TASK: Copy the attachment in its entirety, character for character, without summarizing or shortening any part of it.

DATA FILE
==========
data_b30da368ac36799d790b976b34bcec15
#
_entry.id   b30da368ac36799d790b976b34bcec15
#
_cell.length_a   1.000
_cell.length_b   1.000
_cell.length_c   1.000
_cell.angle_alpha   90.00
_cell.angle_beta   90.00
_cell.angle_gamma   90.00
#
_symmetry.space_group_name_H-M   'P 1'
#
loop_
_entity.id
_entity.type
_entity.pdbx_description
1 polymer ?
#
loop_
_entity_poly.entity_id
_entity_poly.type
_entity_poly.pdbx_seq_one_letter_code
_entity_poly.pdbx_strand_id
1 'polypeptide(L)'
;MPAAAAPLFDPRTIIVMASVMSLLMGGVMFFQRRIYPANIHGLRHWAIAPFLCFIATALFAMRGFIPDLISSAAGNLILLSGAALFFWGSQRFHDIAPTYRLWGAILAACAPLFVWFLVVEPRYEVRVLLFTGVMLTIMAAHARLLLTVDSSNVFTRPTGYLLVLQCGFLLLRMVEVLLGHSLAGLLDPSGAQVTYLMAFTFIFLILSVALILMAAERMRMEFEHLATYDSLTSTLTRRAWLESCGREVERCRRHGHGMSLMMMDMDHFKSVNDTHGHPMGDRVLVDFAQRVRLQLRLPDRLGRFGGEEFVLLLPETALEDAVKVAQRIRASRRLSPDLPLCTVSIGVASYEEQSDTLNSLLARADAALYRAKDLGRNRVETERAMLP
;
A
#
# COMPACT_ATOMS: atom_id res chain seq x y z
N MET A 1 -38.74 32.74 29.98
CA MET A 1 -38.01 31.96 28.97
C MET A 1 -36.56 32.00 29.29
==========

data_b30da368ac36799d790b976b34bcec15
#
_entry.id   b30da368ac36799d790b976b34bcec15
#
_cell.length_a   1.000
_cell.length_b   1.000
_cell.length_c   1.000
_cell.angle_alpha   90.00
_cell.angle_beta   90.00
_cell.angle_gamma   90.00
#
_symmetry.space_group_name_H-M   'P 1'
#
loop_
_entity.id
_entity.type
_entity.pdbx_description
1 polymer ?
#
loop_
_entity_poly.entity_id
_entity_poly.type
_entity_poly.pdbx_seq_one_letter_code
_entity_poly.pdbx_strand_id
1 'polypeptide(L)'
;MPAAAAPLFDPRTIIVMASVMSLLMGGVMFFQRRIYPANIHGLRHWAIAPFLCFIATALFAMRGFIPDLISSAAGNLILLSGAALFFWGSQRFHDIAPTYRLWGAILAACAPLFVWFLVVEPRYEVRVLLFTGVMLTIMAAHARLLLTVDSSNVFTRPTGYLLVLQCGFLLLRMVEVLLGHSLAGLLDPSGAQVTYLMAFTFIFLILSVALILMAAERMRMEFEHLATYDSLTSTLTRRAWLESCGREVERCRRHGHGMSLMMMDMDHFKSVNDTHGHPMGDRVLVDFAQRVRLQLRLPDRLGRFGGEEFVLLLPETALEDAVKVAQRIRASRRLSPDLPLCTVSIGVASYEEQSDTLNSLLARADAALYRAKDLGRNRVETERAMLP
;
A
#
# COMPACT_ATOMS: atom_id res chain seq x y z
N MET A 1 -38.74 32.74 29.98
CA MET A 1 -38.01 31.96 28.97
C MET A 1 -36.56 32.00 29.29